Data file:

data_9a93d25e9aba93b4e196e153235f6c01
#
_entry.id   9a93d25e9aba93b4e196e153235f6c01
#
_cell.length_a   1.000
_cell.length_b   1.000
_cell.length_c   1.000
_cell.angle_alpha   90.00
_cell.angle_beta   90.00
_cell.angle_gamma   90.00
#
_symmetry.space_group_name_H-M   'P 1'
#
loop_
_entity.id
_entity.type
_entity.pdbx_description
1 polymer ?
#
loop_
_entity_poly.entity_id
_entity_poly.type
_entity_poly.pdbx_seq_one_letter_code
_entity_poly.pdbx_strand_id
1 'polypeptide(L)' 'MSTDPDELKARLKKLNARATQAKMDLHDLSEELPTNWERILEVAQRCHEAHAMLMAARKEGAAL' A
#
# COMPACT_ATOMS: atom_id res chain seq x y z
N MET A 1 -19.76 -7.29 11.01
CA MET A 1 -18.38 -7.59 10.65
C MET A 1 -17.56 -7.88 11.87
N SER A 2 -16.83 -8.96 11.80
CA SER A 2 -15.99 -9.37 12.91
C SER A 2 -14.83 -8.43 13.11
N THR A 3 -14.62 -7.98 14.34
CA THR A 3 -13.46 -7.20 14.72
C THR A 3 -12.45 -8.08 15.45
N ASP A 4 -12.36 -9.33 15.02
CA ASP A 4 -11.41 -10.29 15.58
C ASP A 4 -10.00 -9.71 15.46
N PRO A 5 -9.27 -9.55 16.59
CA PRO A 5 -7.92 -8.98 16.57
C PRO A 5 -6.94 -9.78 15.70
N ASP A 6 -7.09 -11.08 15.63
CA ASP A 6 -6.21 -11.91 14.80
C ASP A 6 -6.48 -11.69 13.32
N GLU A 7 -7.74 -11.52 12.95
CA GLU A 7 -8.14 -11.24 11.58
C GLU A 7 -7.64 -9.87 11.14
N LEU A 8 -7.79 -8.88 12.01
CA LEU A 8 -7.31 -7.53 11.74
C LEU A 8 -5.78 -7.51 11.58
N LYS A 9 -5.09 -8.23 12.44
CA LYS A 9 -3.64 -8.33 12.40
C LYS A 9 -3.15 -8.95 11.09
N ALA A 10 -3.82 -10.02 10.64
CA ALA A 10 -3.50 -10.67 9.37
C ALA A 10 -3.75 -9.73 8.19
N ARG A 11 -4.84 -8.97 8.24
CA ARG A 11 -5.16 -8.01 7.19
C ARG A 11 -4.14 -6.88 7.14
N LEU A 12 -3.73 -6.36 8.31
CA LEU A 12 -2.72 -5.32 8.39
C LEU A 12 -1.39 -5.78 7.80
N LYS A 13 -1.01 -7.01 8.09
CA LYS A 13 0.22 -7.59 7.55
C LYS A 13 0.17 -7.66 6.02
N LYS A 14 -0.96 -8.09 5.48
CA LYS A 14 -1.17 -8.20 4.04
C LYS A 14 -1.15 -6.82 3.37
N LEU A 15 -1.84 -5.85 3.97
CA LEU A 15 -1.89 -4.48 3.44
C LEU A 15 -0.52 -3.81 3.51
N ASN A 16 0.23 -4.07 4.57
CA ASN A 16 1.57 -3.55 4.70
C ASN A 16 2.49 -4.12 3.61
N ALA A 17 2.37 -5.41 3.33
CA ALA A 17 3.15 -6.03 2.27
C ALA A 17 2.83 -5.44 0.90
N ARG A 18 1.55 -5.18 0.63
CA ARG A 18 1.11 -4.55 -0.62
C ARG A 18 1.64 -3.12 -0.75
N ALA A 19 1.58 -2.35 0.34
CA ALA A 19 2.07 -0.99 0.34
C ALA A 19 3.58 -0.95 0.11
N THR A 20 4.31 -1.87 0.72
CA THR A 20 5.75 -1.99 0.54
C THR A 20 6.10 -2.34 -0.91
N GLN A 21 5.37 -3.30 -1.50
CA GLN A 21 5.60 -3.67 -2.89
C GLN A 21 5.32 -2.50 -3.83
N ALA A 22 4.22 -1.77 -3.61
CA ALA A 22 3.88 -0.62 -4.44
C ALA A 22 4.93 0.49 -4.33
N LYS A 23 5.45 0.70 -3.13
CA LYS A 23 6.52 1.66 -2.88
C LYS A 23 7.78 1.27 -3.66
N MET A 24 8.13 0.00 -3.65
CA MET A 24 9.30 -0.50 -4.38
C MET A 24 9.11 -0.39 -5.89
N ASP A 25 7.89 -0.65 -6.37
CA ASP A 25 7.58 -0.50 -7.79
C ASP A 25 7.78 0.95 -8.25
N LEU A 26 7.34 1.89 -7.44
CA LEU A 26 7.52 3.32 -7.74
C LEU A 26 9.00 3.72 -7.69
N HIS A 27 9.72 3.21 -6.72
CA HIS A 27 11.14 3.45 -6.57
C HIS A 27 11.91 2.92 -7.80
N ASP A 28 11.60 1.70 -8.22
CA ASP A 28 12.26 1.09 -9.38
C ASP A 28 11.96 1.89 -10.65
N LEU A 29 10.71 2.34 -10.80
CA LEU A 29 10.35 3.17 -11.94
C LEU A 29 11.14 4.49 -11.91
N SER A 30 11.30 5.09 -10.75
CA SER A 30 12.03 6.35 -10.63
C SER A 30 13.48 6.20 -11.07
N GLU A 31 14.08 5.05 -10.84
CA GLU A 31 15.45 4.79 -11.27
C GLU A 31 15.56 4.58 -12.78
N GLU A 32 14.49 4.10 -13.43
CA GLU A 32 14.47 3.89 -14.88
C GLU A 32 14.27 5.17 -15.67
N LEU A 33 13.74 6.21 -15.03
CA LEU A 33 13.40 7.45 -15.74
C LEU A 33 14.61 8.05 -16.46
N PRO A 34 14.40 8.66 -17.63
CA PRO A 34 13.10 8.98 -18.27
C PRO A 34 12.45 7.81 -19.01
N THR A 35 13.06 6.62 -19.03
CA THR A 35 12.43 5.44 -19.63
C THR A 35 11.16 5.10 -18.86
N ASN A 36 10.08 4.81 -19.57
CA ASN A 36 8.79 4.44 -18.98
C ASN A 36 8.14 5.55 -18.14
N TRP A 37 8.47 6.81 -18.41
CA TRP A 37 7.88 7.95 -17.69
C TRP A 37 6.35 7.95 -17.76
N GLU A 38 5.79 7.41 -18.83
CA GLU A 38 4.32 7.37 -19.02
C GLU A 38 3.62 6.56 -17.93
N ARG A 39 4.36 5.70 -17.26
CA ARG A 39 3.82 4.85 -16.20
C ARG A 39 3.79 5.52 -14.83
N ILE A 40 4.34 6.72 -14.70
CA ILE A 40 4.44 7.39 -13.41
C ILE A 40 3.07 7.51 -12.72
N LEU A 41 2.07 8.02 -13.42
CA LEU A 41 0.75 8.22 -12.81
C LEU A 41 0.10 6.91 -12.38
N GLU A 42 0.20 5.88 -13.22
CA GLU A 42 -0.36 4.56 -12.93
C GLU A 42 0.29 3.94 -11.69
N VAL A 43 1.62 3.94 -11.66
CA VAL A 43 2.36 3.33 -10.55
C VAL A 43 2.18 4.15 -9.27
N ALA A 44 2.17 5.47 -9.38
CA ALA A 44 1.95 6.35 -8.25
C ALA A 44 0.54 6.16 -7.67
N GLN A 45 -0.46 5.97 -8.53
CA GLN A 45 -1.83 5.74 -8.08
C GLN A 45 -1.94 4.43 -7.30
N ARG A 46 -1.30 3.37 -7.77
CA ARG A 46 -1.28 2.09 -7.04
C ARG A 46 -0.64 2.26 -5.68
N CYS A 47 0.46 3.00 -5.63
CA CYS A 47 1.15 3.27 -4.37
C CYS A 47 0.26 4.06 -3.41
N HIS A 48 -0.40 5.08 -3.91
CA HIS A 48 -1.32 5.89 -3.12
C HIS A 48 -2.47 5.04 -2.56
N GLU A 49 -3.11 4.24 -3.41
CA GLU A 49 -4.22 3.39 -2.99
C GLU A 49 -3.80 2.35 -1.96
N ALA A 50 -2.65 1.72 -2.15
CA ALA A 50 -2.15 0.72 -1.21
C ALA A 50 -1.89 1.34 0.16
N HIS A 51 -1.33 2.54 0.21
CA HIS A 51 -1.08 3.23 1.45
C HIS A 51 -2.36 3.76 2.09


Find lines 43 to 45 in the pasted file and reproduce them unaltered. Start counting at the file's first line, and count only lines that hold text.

N ASP A 6 -7.09 -11.08 15.63
CA ASP A 6 -6.21 -11.91 14.80
C ASP A 6 -6.48 -11.69 13.32